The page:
1 Nov: Deutsche Welle: Opinion: Freedom of speech in Germany — be mainstream or be quiet
    German society is growing increasingly intolerant of dissenting opinions. It is succumbing to dangerous uniform thinking, which undermines democracy, says DW’s Christoph Hasselbach
    French Enlightenment thinker Voltaire is believed to have once said that “I disapprove of what you say, but I will defend to the death your right to say it.” Those who recently interrupted lectures by the founder of the right-wing populist Alternative for Germany (AfD), Bernd Lucke, at Hamburg University should take heed. The phrase goes to the very heart of democracy, namely the principle of free speech. And in today’s Germany, this principle is in more danger than some may think…

    Free speech in jeopardy at German universities
    Bernd Lucke’s case is particularly extreme. After all, protesters don’t take issue with the content conveyed by his lectures in economics, which had to be postponed twice and can only take place under police protection. What they object to is the mere fact that Lucke helped found the AfD — despite the fact that he left the party in 2015, precisely because he found it had shifted too far to the right…
    What is Germany coming to when we cannot even practice free speech at university?…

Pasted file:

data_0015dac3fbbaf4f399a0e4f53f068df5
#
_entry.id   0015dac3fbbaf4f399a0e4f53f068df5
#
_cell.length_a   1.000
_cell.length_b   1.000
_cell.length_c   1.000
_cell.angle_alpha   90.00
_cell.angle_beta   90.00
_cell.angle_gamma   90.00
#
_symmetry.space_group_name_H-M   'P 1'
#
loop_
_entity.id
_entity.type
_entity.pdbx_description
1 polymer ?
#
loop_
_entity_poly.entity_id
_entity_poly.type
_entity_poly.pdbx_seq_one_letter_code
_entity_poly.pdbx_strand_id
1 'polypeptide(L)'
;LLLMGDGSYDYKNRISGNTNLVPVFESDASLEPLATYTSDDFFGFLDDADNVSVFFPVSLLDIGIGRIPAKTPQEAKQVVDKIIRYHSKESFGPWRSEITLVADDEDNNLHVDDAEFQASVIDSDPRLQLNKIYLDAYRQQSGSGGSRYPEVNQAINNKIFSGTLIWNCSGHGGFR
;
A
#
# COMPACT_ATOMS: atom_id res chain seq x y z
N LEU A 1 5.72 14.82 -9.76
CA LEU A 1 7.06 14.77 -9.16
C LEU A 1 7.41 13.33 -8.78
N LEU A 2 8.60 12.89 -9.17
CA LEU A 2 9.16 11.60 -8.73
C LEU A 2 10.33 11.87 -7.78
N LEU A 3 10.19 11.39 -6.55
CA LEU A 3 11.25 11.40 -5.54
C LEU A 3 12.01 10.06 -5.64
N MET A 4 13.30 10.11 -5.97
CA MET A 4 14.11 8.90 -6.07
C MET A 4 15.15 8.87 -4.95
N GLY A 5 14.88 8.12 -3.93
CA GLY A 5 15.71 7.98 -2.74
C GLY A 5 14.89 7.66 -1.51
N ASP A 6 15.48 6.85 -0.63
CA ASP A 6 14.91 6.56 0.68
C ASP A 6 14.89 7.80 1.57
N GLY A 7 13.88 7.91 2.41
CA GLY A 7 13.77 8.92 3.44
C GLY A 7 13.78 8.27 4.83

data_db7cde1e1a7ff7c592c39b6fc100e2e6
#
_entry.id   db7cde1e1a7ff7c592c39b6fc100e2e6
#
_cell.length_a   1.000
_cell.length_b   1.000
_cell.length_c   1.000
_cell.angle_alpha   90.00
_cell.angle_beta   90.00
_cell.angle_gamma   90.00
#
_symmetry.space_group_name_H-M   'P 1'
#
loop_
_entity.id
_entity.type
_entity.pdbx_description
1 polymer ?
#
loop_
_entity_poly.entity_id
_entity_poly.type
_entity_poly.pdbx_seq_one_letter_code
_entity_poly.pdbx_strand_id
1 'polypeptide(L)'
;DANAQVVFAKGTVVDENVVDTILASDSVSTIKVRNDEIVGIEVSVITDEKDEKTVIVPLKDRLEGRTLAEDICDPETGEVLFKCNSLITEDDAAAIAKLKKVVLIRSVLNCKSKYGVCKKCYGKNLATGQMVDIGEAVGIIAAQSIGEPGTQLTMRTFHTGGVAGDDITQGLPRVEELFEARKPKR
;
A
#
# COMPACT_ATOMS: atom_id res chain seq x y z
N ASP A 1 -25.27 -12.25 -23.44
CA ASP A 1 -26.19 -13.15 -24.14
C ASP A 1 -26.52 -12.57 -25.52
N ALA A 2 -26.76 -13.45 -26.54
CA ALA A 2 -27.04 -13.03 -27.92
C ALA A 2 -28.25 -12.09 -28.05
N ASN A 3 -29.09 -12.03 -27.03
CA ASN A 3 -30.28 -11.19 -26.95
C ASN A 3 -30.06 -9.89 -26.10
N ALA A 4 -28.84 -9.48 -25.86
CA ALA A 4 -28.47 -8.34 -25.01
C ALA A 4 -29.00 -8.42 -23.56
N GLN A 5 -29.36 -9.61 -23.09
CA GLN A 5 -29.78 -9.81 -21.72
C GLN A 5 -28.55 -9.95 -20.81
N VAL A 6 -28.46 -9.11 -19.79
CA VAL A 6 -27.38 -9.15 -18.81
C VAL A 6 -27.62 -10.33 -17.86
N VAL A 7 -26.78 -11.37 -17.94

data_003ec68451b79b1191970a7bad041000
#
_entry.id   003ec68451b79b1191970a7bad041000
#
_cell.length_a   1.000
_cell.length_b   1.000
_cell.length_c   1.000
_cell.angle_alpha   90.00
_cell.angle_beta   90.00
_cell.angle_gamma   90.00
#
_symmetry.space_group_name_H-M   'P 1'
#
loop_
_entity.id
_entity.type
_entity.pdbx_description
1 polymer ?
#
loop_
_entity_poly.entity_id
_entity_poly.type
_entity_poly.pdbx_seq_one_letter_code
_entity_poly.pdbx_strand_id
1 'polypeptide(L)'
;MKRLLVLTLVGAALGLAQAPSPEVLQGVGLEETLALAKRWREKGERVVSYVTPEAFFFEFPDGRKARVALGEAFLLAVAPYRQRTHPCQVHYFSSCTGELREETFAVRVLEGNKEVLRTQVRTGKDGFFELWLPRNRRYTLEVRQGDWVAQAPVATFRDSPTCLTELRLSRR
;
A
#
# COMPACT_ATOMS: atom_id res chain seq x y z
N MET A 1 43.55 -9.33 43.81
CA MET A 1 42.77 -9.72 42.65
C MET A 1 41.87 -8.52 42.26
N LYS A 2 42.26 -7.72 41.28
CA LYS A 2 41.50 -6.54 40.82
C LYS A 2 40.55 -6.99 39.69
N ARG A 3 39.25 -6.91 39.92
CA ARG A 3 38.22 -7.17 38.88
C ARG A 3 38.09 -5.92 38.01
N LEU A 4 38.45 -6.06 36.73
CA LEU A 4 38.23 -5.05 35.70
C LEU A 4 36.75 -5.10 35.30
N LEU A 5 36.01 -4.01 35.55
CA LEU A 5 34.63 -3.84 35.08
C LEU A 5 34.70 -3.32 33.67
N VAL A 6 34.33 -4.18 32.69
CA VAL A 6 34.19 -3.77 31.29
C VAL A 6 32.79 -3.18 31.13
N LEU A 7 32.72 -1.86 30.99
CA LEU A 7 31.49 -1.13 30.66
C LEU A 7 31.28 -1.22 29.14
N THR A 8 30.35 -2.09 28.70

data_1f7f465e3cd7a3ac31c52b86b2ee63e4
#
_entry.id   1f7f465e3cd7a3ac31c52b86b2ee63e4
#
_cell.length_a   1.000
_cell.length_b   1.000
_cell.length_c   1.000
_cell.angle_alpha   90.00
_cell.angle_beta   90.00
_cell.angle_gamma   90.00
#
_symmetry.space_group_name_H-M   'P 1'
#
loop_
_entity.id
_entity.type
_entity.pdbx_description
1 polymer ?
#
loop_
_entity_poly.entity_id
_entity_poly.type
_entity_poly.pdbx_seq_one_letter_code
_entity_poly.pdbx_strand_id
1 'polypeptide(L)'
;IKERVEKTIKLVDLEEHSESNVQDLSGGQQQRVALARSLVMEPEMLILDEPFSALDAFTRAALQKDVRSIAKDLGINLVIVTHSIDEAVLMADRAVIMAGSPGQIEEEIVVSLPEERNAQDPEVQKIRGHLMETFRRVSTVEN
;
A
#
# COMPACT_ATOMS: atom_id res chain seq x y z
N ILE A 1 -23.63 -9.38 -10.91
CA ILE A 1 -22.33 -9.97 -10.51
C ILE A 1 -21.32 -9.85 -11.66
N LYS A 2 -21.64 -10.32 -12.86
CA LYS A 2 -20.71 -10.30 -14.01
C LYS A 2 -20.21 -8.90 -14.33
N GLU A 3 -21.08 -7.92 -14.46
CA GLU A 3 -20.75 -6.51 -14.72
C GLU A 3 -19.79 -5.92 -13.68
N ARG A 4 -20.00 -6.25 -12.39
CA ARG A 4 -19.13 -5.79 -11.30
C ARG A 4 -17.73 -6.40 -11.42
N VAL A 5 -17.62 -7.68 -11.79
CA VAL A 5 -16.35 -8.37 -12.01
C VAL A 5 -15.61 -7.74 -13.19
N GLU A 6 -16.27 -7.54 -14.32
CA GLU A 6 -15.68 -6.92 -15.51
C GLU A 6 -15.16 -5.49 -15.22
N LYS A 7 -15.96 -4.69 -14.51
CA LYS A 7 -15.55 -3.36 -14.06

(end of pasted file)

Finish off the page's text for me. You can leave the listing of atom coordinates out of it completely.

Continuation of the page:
Anyone even vaguely critical of migrants being rescued at sea is instantly branded an inhumane monster.
    Despite the fact that everyone knows migrant ships are deliberately made sea-unworthy to necessitate rescue missions. And that this is part of a bigger, well organized trafficking operation from Africa to Europe…

    We are censoring ourselves
    There are similar unwritten, but omnipresent restrictions when it comes to talking about climate change. Anyone who so much as hints at the social dimension of radically changing our lifestyles to combat climate change is treated as a rogue who negates the crisis.
    And any public figure who dares to openly admit to being a carnivore, indulging in long-distance air travel or driving an SUV immediately loses all respect. It is truly paradox. Radical climate activists like Roger Hallam of the Extinction Rebellion movement and the captain of rescue vessel Sea-Watch 3, Carola Rackete, have publicly questioned the merit of representative democracy – and were not shunned…

    If people are too scared to voice dissenting opinions, society becomes lethargic – and robs itself of one of the most important democratic rights we know: The freedom to express unpopular opinions.


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    1 Nov: ScientificAmerican: Doctors Should Protest Climate Inaction, Top Medical Journal Says
    Health professionals have joined climate protests and organizations have divested from fossil fuels
    by Maya Earls, E&E News
    The editor-in-chief of one of the world’s oldest and most prestigious medical journals has said doctors and medical professionals should engage in nonviolent protests to address climate change.

    Richard Horton of The Lancet said in a video uploaded by Rubber Republic last week that engaging in these social protests is part of the duty of a doctor. He said that the U.K.-based General Medical Council should be fully supportive of health professionals who engage in climate protests based on its own guidelines on the duties of a doctor.